DENNIS ODA / DODA@STARBULLETIN.COM
Honolulu Advertiser employees rallied yesterday in support of 54 co-workers who were notified that they will be laid off.
Advertiser workers protest layoffs
STORY SUMMARY »
| READ THE FULL STORY
Honolulu Advertiser workers held signs and rallied on the sidewalk in front of their Kapiolani Boulevard offices yesterday in a show of solidarity.
They demanded that Gannett Co., the owner of the newspaper, give jobs back to 54 fired workers, as well as give all workers a fair contract.
The rally was held just before another round of scheduled union talks.
Ongoing negotiations have dragged on for more than a year with little progress as Gannett seeks to charge higher medical premiums from its employees.
Wayne Cahill, administrative officer for the Hawaii Newspaper Guild, one of the six unions representing Advertiser employees, said the layoffs bring them closer to a strike.
FULL STORY »
DENNIS ODA / DODA@STARBULLETIN.COM
Honolulu Advertiser union members rallied yesterday in front of the newspaper's Kapiolani Boulevard offices. Union talks for the paper's employees were also held yesterday afternoon.
Dozens of Honolulu Advertiser workers held signs and rallied on the sidewalk in front of their offices on Kapiolani Boulevard at noon yesterday over the unexpected layoffs of 54 employees.
They demanded that Gannett Co., the McLean, Va.-based parent of Hawaii's largest daily newspaper, hire back the 54 workers as well as give all employees a fair contract.
"One, two, three, four, take back the 54!" they chanted.
Supporters honked as they drove by the office's front steps.
Contract talks were set to resume again yesterday afternoon following the rally.
Rallying workers questioned whether the layoffs were intended to drive fear into employees during ongoing contract talks or were needed to tighten operating costs.
"All this time, they've been telling us they're making money, but now they need to economize," said Lucy Witeck, who has worked 27 years in the Advertiser's classifieds department. "Yet they're not going to prove it to us and show us the books. People love this company. They've put in a lot of time here, and they've helped build this company."
Advertiser President and Publisher Lee Webber notified employees via e-mail Wednesday that 54 positions would be cut, citing the economic downturn. He was not available for comment yesterday afternoon.
Positions were cut in departments including dispatch, editorial, classifieds and advertising. Editorial cartoonist Dick Adair, who has been with the paper since 1981, was also fired.
The timing of the layoffs falls a day after ongoing contract talks with the unions, which have stretched on for more than a year without much progress.
Gannett wants to reduce pay raises to 1 percent effective in October and a one-time 1.5 percent bonus, while charging employees higher medical premiums.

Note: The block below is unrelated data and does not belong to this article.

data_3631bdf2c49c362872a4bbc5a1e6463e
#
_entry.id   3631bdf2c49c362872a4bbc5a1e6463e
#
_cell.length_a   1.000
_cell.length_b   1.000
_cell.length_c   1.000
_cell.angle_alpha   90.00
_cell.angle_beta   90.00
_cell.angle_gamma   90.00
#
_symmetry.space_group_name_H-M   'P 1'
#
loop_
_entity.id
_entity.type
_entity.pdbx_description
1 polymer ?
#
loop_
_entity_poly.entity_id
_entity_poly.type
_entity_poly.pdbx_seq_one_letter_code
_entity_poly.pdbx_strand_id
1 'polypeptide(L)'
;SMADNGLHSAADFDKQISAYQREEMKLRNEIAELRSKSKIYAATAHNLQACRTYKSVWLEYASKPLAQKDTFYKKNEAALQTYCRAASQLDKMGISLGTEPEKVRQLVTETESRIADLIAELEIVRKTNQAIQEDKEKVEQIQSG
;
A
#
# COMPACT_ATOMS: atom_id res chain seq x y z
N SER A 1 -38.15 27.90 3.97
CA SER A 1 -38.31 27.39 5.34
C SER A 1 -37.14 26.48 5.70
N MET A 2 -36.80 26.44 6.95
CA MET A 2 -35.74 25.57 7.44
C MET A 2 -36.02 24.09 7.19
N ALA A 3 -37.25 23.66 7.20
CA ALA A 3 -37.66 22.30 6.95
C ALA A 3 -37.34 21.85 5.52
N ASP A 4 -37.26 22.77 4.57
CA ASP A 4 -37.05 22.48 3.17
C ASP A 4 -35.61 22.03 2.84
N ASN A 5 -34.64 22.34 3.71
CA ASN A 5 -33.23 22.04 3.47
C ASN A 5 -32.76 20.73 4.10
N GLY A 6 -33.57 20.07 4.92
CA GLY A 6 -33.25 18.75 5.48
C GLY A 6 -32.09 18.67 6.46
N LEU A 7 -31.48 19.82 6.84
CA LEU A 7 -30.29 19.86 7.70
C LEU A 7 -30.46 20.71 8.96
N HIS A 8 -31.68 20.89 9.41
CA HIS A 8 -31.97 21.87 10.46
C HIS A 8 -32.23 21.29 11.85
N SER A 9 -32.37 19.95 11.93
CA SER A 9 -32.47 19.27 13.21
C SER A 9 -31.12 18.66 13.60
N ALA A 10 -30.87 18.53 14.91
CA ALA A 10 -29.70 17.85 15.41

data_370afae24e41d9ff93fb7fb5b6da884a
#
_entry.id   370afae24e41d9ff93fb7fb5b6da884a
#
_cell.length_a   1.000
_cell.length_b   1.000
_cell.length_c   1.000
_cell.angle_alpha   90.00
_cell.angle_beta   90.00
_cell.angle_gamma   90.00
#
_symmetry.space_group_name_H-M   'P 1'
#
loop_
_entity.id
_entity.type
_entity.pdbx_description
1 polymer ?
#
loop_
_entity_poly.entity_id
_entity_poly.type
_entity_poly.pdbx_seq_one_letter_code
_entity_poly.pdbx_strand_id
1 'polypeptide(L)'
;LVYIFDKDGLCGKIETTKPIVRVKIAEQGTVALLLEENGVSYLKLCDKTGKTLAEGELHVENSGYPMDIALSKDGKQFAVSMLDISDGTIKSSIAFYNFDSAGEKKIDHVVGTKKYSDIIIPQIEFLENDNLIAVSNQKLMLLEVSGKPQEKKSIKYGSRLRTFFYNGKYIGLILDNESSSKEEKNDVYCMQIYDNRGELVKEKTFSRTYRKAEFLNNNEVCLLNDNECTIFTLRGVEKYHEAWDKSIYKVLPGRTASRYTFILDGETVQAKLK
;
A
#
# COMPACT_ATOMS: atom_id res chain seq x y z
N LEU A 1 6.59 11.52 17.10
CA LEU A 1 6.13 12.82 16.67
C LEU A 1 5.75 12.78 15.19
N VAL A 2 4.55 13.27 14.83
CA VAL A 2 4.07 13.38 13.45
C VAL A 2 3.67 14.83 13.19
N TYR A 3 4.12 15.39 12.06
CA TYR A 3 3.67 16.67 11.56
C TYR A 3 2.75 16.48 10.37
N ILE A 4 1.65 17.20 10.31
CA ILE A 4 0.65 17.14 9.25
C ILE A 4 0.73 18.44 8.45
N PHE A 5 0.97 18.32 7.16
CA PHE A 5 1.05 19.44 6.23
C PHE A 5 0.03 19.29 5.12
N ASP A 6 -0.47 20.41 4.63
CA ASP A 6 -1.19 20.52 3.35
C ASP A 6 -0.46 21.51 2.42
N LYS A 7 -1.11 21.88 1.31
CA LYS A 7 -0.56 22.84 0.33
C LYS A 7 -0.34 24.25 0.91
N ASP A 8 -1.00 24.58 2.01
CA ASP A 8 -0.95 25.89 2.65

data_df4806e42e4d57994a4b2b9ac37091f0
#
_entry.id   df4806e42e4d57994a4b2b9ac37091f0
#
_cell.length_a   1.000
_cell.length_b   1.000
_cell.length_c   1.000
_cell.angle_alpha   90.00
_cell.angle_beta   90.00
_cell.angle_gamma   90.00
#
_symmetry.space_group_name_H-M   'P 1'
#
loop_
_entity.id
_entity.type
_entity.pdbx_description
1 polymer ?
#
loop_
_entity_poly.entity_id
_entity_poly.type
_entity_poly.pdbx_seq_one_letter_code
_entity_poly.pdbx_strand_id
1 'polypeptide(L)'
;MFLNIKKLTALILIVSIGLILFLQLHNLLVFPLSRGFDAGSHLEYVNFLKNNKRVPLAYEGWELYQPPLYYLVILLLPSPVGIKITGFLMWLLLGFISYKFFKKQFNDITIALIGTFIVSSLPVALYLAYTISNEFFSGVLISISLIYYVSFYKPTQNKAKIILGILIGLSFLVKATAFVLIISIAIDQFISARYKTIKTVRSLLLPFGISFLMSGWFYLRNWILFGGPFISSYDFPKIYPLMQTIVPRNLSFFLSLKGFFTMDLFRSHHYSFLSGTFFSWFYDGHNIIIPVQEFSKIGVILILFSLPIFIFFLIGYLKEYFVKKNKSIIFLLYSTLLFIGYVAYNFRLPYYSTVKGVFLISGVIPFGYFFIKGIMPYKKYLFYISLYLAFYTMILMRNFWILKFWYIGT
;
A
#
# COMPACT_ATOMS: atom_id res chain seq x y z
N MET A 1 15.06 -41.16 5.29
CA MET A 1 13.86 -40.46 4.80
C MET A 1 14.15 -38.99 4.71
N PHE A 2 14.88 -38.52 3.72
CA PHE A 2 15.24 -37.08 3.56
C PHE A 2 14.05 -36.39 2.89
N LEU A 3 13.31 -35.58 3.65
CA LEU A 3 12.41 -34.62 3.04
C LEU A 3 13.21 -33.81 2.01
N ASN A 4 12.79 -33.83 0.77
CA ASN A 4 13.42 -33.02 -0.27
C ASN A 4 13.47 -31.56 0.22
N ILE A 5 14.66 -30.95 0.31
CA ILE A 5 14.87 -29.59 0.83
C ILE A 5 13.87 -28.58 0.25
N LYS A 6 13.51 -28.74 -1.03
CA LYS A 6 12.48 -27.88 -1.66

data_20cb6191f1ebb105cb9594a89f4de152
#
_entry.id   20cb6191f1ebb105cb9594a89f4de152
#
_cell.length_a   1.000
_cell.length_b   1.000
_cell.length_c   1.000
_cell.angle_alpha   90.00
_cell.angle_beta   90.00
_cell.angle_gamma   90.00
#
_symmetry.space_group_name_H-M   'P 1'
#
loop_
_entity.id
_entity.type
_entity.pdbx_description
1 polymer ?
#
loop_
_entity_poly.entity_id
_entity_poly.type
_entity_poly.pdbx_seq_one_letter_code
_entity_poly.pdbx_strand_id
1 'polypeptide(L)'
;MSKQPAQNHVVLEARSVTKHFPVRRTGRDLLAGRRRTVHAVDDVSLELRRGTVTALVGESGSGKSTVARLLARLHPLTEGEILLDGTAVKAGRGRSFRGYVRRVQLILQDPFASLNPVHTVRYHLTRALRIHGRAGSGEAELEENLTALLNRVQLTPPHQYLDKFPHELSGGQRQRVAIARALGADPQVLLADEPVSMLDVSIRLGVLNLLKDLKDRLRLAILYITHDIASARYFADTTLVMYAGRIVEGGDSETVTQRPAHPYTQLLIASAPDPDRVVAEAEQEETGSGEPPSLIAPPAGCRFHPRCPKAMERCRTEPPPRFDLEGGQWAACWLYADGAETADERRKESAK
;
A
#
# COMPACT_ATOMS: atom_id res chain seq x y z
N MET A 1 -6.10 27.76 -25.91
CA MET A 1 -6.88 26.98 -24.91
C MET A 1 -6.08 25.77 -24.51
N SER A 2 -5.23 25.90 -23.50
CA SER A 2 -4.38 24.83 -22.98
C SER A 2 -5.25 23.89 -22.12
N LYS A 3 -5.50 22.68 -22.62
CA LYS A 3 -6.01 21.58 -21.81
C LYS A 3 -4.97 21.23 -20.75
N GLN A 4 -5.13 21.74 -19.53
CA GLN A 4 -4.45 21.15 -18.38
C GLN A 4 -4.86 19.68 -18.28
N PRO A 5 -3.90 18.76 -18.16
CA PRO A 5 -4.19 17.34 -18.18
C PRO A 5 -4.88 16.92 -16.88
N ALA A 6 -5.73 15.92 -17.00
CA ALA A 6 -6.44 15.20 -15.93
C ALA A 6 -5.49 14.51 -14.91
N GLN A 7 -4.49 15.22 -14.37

Wayne Cahill, administrative officer for the Hawaii Newspaper Guild, one of the six unions, characterized the talks that day as amicable, but said: "They didn't breathe a word."
Cahill said the company is supposed to tell the union about layoffs first, and that it has some serious concerns about violations of the contract.
The company was really "loose" in terms of how it applied seniority, according to Cahill, when the guild's contract specificies that layoffs are to begin with the lowest-seniority employees.
At least one fired employee had 40 years of service, said the union, while another had worked for the Advertiser for 38 years.
Advertiser photographer Joaquin Siopack received the news on his cell phone on his day off.
Siopack, an award-winning photographer, said he had been with the paper three years, and with Gannett off and on for six years.
Ian Rutka, who worked for five years in the Advertiser classifieds department, said he was informed verbally by his boss of his layoff, but never received written notice as required by state labor law.
To date, according to Cahill, the Advertiser has refused to show its books to the Guild.
"If you're having financial problems, prove it to us," said Cahill. "They need to own up to just exactly what the situation is here. We're not going to have our people pay to give them more profits."
In proxy materials filed in March, it was revealed that Craig Dubow, chairman, president and CEO of Gannett, received a $1.75 million bonus in 2007.
Cahill said yesterday afternoon's meeting with the paper did not result in any progress. He is still waiting for an updated list of the 54 individuals laid off, given that there have been so many changes.
He called the meeting a disappointment.
"This is a great community," said Cahill. "People can tell when things aren't right, and this one smells a little."
Earlier this year, the membership approved a strike by a 358-17 vote, but a 30-day strike notice must be issued by the union before any walkout can commence.
Meanwhile, employees at the Advertiser have held video clip and blog strikes, and are wearing black on Fridays to show their solidarity.
When asked if the union would consider striking, Cahill said: "This has probably moved us closer to a strike."